Toshiba Sportio mobile phone tracks your exercise regime
Putting personal exercise trainers on mobile devices is nothing new, and now Toshiba has jumped into the game with the Sportio…
Korea/Japan Week: More cool stuff from the KDDI Design Studio store
I’ve already posted a few things from KDDI’s showcase Design Studio in Tokyo today, but there was plenty more mobile stuff to gawp at. Here’s a few of the highlights, starting with…
Casio Exilim W53CA mobile (above). It has a five-megapixel camera and is clearly rocking the same convergence thang as Sony Ericsson’s Cyber-shot handsets. I wonder if Casio will ever bring this range West.
Korea/Japan Week: KDDI takes fashion phones to another level
One of the most interesting zones in KDDI’s Design Studio store in Tokyo is the area where they show off a range of fashion phones, created by a bunch of top Japanese designers.
The ones above are the Infobar 2, which is due to go on sale next month in Japan. They’re quite long and thin, which you might think would put users off, but apparently they’ve already created a huge buzz in Japan since being announced earlier this year.
Korea/Japan Week: Removable phone fascias are big in Japan too…
I wrote with a slightly surprised air that removable fascias are still popular in Korea the other day, but judging by a visit to KDDI’s Design Studio store in Tokyo this morning, the same is true in Japan.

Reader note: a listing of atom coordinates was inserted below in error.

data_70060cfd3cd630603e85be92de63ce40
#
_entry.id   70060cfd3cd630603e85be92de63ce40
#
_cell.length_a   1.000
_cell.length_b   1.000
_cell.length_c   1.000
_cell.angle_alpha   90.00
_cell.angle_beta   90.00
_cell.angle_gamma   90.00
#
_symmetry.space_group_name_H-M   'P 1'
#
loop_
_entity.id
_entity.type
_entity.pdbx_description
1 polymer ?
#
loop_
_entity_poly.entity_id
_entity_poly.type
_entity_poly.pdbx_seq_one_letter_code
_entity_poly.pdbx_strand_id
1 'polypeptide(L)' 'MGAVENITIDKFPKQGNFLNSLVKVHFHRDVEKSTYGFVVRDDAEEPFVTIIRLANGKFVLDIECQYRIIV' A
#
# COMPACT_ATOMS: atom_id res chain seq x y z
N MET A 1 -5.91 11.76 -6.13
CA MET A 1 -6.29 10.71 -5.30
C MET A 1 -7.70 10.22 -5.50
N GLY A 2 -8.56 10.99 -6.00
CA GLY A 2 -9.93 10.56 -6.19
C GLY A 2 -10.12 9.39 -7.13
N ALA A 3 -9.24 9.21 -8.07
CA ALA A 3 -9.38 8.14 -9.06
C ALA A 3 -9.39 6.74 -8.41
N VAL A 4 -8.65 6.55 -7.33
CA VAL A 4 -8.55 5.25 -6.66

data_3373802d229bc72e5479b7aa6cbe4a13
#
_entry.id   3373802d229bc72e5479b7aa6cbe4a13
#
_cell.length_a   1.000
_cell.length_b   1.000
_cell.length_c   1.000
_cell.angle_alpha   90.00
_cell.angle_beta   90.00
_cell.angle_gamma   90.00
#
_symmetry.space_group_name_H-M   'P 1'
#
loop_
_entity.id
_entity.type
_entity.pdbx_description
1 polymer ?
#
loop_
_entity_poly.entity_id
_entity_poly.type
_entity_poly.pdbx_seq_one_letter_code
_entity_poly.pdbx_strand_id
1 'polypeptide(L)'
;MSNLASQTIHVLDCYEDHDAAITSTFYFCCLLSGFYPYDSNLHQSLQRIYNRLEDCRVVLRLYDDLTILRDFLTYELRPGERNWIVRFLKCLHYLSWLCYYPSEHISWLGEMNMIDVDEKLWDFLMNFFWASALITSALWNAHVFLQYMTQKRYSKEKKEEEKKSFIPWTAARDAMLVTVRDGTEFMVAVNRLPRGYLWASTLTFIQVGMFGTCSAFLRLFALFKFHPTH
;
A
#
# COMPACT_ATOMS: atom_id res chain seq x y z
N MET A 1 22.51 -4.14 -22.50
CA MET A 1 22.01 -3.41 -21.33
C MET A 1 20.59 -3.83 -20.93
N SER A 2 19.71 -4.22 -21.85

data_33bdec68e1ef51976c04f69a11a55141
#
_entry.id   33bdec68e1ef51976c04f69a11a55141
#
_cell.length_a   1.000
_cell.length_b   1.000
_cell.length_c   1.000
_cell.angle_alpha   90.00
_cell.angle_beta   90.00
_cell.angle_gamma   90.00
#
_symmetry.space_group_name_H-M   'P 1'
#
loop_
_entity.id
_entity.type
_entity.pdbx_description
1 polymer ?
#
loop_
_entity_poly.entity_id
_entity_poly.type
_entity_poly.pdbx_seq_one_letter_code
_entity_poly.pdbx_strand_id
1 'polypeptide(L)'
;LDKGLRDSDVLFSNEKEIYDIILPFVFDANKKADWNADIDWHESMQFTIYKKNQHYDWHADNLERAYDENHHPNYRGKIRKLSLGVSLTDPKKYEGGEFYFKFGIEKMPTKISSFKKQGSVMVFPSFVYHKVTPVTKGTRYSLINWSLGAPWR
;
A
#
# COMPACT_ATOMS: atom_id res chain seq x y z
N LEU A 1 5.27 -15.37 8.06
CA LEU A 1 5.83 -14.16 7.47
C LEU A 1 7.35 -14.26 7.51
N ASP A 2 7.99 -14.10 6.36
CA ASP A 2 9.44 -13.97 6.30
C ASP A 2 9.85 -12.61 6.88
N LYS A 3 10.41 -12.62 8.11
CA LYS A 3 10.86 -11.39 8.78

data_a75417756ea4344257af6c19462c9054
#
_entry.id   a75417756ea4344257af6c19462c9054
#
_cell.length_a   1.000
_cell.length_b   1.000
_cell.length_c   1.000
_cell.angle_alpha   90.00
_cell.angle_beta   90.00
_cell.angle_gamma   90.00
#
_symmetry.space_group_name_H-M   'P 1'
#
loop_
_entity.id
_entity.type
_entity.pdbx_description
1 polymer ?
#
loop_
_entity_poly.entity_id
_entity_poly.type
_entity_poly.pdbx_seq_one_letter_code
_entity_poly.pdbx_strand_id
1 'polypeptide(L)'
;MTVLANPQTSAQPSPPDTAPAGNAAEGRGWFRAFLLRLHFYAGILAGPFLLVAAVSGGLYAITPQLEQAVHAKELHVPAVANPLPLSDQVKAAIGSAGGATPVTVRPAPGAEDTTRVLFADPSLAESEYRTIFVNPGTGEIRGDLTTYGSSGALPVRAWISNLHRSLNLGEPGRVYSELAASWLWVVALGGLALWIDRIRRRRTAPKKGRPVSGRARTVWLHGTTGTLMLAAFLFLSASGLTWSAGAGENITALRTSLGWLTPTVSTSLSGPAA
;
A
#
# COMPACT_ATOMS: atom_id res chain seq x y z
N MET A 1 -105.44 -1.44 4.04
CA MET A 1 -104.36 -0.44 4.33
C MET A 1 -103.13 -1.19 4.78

Korea/Japan Week: KDDI's waterproof digital TV phone that works underwater
“Who would like to watch TV while they’re in the bath?” asked a chap from Japanese operator KDDI, during his presentation this morning at the company’s Design Studio in Tokyo. Er…
Anyway, it was a cue to show off the W53SA phone, which lets you watch 1seg digital TV (that’s the Japanese standard), but is also fully waterproof, so works even when you dunk it in a big bowl of water. Which I proceeded to do:
Japanese mobile phone users could receive earthquake warnings
Japan’s two largest mobile phone operators—NTT DoCoMo and KDDI—have said that they are jointly working on an earthquake early warning system for their customers.
The Japanese meteorological agency has developed a system whereby earthquakes can be detected several seconds before the main tremor strikes, by measuring underground tremors and estimating their intensity.